More realistic: My bookshelves have never been all dust-free at the same time, and possibly they have never been dust-free.
Quickest? Give each of seven children a mismatched sock to put on one hand, show them how to go through the bookcases from top to bottom and left to right- lifting a handful of books up a few inches, wiping off the top of the books and bottom of the shelf beneath those books, setting them down and moving over and doing the next batch. Ideally, we work around a room, stop at the end of a reasonable space of time, and then pick up where we left off the next time we dust. You know, the following spring.
Also: Vacuum cleaner with a brush attachment.
I have known people who buy something like these bamboo Roll Up Window Blinds to attach to the front of their bookcases to help reduce dust.
Q for the q & a: How much silliness do you allow from a kindergartener at school time? Things like intentionally answering incorrectly to be funny? I’m not sure if it is her that needs to be more disciplined or me needing to be more patient… Or some of both.
Oh, dear. We have a lot of laughter during our school day. My son is a natural born class clown, and his sister eggs him on. So I asked my three youngest children for help answering this question.
Pip, 24, grinned at her brother and then at me, and said, “It depends on how witty the silliness is.”
The boy, 15, struck a very cheesey model pose and said in a faux deep and sultry voice, “It depends on how handsome the student is.”
“That means none, then, at least from you,” said Pip, and she started tickling him. He was sitting on her lap at the time, which is silliness itself, as he is 6’1″ and very long limbed, and she is 5’2″ and has the shortest limbs in the family.
The 17 year old came through and I asked her- she said, “It depends on your mood.”
As you see, I don’t think I can be of much help with this one.
Favorite books for girls ages 6-8?
These are not all going to be books that every little girl in that age group will be able to read or will love, but they are all books that most of our girls or I read and loved in that age group. I list in no special order these favorites:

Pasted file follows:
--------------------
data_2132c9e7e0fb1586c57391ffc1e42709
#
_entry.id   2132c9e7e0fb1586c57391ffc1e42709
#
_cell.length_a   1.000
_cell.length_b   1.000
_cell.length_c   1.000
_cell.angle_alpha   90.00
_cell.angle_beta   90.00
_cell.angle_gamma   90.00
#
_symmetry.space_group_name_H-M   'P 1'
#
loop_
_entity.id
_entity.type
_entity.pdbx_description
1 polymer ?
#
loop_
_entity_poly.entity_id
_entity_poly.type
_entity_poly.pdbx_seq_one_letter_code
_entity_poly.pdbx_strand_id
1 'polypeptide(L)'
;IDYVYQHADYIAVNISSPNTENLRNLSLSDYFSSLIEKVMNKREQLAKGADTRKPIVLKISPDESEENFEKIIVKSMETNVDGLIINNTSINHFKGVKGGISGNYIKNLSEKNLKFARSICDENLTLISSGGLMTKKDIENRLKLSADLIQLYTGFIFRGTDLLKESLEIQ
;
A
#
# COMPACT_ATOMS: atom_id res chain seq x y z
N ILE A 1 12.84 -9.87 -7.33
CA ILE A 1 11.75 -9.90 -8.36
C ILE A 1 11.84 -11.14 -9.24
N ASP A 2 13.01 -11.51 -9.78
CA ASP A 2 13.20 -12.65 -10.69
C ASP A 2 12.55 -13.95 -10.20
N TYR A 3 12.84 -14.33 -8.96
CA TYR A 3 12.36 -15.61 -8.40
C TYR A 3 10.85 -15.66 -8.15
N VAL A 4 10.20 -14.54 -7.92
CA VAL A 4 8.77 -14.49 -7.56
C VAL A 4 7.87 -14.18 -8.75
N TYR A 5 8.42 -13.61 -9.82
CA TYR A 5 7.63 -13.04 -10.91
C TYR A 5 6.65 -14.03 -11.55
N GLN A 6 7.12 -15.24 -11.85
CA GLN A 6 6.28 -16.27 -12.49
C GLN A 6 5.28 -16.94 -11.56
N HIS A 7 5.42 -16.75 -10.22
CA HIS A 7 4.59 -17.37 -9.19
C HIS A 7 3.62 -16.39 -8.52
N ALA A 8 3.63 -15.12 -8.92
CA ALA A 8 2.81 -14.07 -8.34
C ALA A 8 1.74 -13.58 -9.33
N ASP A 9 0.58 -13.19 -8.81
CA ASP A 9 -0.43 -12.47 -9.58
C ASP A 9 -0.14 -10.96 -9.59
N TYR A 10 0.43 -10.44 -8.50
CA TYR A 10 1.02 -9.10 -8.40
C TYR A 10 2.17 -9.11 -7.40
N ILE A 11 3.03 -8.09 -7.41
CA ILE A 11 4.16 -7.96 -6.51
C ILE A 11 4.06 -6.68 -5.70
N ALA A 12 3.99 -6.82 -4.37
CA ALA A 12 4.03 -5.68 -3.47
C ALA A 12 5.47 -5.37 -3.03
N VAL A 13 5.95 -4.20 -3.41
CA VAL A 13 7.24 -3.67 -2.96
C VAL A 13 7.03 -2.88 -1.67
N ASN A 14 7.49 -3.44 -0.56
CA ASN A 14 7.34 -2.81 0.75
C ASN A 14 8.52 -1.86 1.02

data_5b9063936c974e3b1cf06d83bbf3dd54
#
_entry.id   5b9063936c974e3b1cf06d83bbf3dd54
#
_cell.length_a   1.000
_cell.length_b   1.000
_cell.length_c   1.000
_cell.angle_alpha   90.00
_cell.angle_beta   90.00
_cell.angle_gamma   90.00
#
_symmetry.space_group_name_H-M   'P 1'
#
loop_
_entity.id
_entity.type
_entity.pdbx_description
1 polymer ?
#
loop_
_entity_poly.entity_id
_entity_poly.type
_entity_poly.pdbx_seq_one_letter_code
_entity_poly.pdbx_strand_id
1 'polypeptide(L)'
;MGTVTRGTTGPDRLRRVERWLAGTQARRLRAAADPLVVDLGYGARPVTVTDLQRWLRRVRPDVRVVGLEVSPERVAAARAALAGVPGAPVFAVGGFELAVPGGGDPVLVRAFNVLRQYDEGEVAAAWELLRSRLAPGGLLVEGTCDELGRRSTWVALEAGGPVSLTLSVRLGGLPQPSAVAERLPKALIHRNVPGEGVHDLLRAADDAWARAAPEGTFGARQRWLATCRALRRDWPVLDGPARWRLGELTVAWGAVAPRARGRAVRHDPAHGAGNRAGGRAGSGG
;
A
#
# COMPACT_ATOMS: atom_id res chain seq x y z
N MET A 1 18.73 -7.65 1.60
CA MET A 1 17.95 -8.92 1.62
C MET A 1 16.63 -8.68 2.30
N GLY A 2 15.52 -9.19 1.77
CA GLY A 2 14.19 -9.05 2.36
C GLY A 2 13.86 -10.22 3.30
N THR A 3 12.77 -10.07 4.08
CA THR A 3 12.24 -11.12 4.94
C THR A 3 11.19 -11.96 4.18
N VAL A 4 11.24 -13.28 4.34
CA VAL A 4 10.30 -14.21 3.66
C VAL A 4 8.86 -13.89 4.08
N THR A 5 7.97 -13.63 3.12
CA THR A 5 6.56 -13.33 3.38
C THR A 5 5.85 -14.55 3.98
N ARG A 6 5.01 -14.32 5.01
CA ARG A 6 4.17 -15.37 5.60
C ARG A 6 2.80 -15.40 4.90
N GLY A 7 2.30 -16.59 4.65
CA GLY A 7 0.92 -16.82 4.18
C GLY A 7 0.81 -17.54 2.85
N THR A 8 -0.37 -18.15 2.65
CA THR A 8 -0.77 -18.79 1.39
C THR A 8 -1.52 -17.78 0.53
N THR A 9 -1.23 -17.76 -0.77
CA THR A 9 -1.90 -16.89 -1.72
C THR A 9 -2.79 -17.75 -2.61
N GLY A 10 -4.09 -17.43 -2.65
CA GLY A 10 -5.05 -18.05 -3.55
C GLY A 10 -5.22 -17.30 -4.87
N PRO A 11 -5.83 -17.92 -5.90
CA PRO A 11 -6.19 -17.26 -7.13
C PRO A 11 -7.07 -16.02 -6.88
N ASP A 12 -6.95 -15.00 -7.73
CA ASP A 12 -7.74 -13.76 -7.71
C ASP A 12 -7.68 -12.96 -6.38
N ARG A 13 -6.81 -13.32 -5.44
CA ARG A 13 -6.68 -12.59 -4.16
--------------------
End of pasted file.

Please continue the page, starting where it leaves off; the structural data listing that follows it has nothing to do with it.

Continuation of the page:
The Courage of Sarah Noble, fairly easy to read, great story.
The Hundred Dresses, pretty easy to read, love the story.
Strawberry Girl and other Lenski titles
Betsy-Tacy (Betsy-Tacy Books), and other books by the same author (as the series progresses, Betsy, Tacy, and their friend Tib grow up and eventually get married, so I would wait on the older books)
Dandelion Cottage- Oh, I am so excited that you asked this question, because it means I just found out that this long favorite little girls’ book at my house is now FREE for Kindle. I hadn’t checked in a while, but the last time I did, it wasn’t available online. I love this- it is so sweet!
The Moffats, and most of the other books in this series.
A Bear Called Paddington, and others.
The Plain Princess, yes, this is rare and hard to find and so overpriced, but I have loved this tale since I read it as a little girl and it’s a keeper. Watch for it at library sales or thrift stores.
IVY COTTAGE (Biscuit, Buttons & Pickles) my girls loved this one, and I enjoyed reading it to them.
Baby Island, on one level, it’s a total fairy tale about the joys of raising babies (some girls are ship-wrecked on an island with four babies they have to take care of until rescue arrives, a baby loving girl’s own Robinson Crusoe, but in just a few chapters. On another level, it’s, well, still just a total fairy tale about pre-teen girls raising babies until their mothers can come to get them. But great fun.
The Family Under the Bridge- and others by the same author.